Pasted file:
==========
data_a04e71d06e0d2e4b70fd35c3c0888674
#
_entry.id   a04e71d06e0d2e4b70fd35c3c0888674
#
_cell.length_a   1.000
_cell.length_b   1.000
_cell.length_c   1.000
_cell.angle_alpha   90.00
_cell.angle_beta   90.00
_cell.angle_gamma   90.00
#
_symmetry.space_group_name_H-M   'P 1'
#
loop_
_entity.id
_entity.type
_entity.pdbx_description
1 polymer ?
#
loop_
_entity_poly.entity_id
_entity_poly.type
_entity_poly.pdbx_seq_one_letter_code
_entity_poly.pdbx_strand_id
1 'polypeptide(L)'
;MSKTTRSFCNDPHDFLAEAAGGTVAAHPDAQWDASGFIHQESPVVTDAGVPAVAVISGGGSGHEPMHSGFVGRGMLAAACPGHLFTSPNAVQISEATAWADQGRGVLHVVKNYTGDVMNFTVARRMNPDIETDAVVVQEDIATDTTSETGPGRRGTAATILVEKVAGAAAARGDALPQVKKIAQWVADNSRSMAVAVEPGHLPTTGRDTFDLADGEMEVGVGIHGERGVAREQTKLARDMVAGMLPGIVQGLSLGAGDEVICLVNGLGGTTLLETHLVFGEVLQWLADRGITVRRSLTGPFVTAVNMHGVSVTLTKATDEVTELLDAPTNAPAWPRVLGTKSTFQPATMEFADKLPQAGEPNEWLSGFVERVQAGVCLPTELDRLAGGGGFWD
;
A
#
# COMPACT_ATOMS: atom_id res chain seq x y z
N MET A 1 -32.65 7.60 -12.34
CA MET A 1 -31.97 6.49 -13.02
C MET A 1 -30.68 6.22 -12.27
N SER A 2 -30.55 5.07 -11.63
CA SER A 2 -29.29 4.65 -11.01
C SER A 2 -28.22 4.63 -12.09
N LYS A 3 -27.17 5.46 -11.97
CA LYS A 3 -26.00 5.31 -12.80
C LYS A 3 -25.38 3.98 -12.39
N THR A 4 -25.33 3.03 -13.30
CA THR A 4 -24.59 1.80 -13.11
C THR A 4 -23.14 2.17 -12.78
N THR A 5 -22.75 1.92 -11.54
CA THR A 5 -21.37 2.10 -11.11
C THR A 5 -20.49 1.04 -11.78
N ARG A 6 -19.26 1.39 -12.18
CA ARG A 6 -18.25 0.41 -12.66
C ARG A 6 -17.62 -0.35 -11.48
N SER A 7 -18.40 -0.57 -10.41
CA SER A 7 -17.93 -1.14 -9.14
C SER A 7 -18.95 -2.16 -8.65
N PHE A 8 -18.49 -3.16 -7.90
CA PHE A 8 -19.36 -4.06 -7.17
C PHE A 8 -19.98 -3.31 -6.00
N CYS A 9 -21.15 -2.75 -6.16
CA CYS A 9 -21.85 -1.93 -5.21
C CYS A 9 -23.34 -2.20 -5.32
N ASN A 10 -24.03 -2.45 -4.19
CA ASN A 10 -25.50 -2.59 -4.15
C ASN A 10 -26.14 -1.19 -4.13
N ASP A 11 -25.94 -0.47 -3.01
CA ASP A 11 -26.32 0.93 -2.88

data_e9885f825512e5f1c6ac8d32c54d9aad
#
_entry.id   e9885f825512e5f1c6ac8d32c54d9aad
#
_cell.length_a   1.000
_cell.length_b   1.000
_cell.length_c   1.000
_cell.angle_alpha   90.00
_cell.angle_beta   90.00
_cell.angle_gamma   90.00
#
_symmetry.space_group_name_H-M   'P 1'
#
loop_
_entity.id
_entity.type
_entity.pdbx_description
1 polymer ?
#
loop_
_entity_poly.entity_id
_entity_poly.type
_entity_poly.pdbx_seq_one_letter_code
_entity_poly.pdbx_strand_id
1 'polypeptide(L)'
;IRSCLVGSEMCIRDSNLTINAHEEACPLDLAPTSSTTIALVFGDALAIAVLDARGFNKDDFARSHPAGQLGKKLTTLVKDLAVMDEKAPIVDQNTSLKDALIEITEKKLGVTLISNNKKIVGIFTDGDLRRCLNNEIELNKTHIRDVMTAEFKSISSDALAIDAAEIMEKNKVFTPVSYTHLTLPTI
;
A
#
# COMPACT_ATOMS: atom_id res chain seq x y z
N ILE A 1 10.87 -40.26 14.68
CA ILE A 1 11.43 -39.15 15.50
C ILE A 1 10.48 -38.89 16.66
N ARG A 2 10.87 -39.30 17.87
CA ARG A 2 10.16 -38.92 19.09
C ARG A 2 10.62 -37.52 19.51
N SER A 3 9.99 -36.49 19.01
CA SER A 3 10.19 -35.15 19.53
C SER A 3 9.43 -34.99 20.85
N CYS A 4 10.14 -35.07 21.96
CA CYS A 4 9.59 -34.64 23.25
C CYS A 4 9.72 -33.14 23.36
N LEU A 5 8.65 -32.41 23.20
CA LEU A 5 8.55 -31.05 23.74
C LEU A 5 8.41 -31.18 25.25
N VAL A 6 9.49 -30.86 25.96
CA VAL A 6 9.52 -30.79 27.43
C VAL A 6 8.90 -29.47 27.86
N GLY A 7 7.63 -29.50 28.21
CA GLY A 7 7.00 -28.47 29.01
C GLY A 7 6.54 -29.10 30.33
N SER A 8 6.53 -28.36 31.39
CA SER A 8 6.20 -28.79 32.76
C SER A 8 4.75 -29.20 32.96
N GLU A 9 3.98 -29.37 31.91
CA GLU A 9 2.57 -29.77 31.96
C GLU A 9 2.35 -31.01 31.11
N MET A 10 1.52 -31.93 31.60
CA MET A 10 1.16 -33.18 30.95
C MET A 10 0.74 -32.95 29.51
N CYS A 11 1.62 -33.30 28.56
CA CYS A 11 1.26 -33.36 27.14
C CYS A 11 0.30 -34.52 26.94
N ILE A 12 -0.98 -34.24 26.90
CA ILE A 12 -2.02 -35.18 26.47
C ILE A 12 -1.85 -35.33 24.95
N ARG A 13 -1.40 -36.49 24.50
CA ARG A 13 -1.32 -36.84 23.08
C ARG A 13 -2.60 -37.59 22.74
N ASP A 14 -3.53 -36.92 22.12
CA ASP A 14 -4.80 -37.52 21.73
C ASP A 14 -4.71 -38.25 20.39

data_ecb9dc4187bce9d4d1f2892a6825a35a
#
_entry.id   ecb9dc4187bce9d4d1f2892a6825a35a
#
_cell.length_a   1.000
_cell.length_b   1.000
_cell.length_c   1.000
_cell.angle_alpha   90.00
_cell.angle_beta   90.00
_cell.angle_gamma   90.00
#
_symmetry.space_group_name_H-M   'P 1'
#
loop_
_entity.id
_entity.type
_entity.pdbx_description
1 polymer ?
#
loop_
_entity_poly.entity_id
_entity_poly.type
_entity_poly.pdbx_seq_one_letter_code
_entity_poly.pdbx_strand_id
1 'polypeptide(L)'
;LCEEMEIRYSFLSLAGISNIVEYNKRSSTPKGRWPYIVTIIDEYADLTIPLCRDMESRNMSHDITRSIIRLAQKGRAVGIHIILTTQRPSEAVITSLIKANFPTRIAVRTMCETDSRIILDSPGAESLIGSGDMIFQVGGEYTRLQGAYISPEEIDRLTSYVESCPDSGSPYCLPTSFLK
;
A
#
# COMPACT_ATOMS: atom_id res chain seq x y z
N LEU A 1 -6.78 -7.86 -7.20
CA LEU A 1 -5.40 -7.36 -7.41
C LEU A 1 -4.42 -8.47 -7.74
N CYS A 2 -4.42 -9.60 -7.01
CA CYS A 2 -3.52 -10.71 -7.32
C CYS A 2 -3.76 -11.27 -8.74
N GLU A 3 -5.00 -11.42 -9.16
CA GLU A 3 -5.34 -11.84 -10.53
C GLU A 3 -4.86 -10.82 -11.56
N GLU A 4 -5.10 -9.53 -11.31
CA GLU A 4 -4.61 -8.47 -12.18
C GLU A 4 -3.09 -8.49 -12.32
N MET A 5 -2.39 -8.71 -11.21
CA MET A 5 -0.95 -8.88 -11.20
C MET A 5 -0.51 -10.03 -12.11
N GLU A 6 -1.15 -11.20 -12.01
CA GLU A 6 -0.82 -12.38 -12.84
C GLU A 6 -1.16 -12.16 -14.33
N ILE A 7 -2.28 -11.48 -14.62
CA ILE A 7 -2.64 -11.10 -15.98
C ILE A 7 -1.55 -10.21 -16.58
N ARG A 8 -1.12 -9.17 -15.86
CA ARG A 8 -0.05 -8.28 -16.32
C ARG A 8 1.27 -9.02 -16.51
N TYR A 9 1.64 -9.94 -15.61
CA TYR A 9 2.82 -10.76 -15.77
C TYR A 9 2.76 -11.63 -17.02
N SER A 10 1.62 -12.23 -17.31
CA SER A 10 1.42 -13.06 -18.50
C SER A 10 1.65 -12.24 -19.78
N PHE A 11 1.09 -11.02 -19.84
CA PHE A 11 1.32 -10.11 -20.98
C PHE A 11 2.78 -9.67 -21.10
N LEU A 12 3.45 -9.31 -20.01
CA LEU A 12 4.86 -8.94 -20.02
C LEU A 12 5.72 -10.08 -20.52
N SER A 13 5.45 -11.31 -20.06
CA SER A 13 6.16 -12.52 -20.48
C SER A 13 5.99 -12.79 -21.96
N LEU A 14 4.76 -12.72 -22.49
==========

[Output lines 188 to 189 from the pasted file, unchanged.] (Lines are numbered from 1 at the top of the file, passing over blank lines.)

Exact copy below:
C ARG A 8 1.27 -9.02 -16.51
N TYR A 9 1.64 -9.94 -15.61